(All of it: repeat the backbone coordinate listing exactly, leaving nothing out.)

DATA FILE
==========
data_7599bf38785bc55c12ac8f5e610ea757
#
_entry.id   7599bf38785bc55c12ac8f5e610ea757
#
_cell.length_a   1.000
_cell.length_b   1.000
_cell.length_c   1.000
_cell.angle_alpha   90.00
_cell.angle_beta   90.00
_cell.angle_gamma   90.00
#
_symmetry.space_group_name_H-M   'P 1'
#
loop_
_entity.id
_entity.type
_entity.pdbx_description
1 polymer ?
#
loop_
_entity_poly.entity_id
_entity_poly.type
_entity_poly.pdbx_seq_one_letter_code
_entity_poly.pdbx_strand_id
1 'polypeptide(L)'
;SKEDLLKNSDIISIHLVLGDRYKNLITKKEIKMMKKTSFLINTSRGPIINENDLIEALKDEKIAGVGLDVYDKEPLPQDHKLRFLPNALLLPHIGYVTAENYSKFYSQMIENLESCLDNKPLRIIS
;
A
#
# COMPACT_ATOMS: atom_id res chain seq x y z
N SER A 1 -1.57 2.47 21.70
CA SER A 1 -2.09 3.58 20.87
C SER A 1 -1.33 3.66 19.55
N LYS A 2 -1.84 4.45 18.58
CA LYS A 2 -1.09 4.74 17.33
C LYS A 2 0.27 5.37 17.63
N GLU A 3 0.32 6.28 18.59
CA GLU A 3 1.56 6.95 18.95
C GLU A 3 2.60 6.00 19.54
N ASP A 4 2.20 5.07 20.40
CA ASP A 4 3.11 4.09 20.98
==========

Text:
data_7599bf38785bc55c12ac8f5e610ea757
#
_entry.id   7599bf38785bc55c12ac8f5e610ea757
#
_cell.length_a   1.000
_cell.length_b   1.000
_cell.length_c   1.000
_cell.angle_alpha   90.00
_cell.angle_beta   90.00
_cell.angle_gamma   90.00
#
_symmetry.space_group_name_H-M   'P 1'
#
loop_
_entity.id
_entity.type
_entity.pdbx_description
1 polymer ?
#
loop_
_entity_poly.entity_id
_entity_poly.type
_entity_poly.pdbx_seq_one_letter_code
_entity_poly.pdbx_strand_id
1 'polypeptide(L)'
;SKEDLLKNSDIISIHLVLGDRYKNLITKKEIKMMKKTSFLINTSRGPIINENDLIEALKDEKIAGVGLDVYDKEPLPQDHKLRFLPNALLLPHIGYVTAENYSKFYSQMIENLESCLDNKPLRIIS
;
A
#
# COMPACT_ATOMS: atom_id res chain seq x y z
N SER A 1 -1.57 2.47 21.70
CA SER A 1 -2.09 3.58 20.87
C SER A 1 -1.33 3.66 19.55
N LYS A 2 -1.84 4.45 18.58
CA LYS A 2 -1.09 4.74 17.33
C LYS A 2 0.27 5.37 17.63
N GLU A 3 0.32 6.28 18.59
CA GLU A 3 1.56 6.95 18.95
C GLU A 3 2.60 6.00 19.54
N ASP A 4 2.20 5.07 20.40
CA ASP A 4 3.11 4.09 20.98